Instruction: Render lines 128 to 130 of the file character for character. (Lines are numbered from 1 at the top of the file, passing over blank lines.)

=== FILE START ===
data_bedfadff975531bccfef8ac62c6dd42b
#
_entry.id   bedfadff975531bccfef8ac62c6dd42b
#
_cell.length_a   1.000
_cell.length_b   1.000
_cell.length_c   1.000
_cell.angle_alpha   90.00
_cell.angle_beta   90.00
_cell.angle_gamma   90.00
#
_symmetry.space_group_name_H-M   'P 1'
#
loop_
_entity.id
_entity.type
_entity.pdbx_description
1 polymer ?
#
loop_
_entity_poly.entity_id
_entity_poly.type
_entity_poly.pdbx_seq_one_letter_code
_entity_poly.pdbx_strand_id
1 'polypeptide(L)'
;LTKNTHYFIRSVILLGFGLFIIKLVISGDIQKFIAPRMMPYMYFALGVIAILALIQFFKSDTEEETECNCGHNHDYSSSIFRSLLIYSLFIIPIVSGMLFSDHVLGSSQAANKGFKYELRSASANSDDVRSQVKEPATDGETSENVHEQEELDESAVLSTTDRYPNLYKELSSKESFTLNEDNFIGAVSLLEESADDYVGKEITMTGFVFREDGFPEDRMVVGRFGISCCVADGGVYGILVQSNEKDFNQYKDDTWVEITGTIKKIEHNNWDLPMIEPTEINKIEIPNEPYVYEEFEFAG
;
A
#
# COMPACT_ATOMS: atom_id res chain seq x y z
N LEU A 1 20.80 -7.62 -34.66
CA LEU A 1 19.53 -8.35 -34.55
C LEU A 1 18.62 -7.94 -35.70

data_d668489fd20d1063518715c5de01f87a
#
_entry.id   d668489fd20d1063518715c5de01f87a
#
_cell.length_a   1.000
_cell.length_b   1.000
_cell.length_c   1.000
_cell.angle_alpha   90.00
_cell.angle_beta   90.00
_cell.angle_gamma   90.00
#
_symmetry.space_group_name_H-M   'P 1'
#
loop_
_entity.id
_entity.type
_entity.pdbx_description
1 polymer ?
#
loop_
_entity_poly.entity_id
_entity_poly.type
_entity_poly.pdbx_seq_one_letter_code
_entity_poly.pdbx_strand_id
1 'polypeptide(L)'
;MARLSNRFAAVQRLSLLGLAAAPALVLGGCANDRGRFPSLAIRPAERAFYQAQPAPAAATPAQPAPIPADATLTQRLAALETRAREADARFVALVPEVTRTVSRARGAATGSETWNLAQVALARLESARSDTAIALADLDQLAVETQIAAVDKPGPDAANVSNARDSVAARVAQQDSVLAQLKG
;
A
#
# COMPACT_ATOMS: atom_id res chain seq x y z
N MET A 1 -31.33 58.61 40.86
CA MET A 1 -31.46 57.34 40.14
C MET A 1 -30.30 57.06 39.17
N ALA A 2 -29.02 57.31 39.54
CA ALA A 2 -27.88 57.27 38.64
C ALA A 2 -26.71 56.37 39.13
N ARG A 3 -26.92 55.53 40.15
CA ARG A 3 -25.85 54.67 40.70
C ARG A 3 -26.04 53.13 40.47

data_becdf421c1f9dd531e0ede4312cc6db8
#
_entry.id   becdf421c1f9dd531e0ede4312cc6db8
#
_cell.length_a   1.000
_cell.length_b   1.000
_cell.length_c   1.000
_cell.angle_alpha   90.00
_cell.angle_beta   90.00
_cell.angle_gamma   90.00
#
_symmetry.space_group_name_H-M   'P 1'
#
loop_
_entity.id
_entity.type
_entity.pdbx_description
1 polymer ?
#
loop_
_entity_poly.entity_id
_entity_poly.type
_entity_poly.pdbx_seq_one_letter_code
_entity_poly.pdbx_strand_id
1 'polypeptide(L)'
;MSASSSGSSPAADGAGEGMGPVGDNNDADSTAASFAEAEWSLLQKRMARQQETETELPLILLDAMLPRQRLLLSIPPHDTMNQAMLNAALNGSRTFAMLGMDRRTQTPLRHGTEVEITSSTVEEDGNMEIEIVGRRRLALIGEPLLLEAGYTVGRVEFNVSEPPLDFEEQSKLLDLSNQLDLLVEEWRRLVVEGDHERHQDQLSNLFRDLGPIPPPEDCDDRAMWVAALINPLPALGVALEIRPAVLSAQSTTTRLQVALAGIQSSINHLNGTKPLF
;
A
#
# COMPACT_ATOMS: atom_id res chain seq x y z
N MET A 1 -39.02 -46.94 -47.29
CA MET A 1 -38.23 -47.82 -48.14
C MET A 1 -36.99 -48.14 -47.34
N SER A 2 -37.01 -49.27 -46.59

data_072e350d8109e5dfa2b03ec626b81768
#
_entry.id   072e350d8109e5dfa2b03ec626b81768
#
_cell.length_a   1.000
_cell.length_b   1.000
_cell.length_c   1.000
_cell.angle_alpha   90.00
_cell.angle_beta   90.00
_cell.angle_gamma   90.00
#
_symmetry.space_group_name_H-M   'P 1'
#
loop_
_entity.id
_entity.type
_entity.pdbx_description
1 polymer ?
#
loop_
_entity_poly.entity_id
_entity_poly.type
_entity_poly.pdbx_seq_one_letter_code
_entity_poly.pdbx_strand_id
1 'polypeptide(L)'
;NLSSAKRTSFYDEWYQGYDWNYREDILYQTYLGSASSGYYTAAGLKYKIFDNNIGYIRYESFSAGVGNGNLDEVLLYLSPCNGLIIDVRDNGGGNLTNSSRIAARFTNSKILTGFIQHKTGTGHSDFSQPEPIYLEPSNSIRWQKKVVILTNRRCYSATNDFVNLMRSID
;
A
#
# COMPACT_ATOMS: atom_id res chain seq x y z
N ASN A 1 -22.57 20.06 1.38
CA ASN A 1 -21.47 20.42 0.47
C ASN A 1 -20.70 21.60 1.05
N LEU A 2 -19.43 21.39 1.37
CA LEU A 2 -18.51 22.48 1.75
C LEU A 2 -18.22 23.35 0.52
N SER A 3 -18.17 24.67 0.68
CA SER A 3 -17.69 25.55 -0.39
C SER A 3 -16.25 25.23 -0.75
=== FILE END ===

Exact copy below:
_entity_poly.type
_entity_poly.pdbx_seq_one_letter_code
_entity_poly.pdbx_strand_id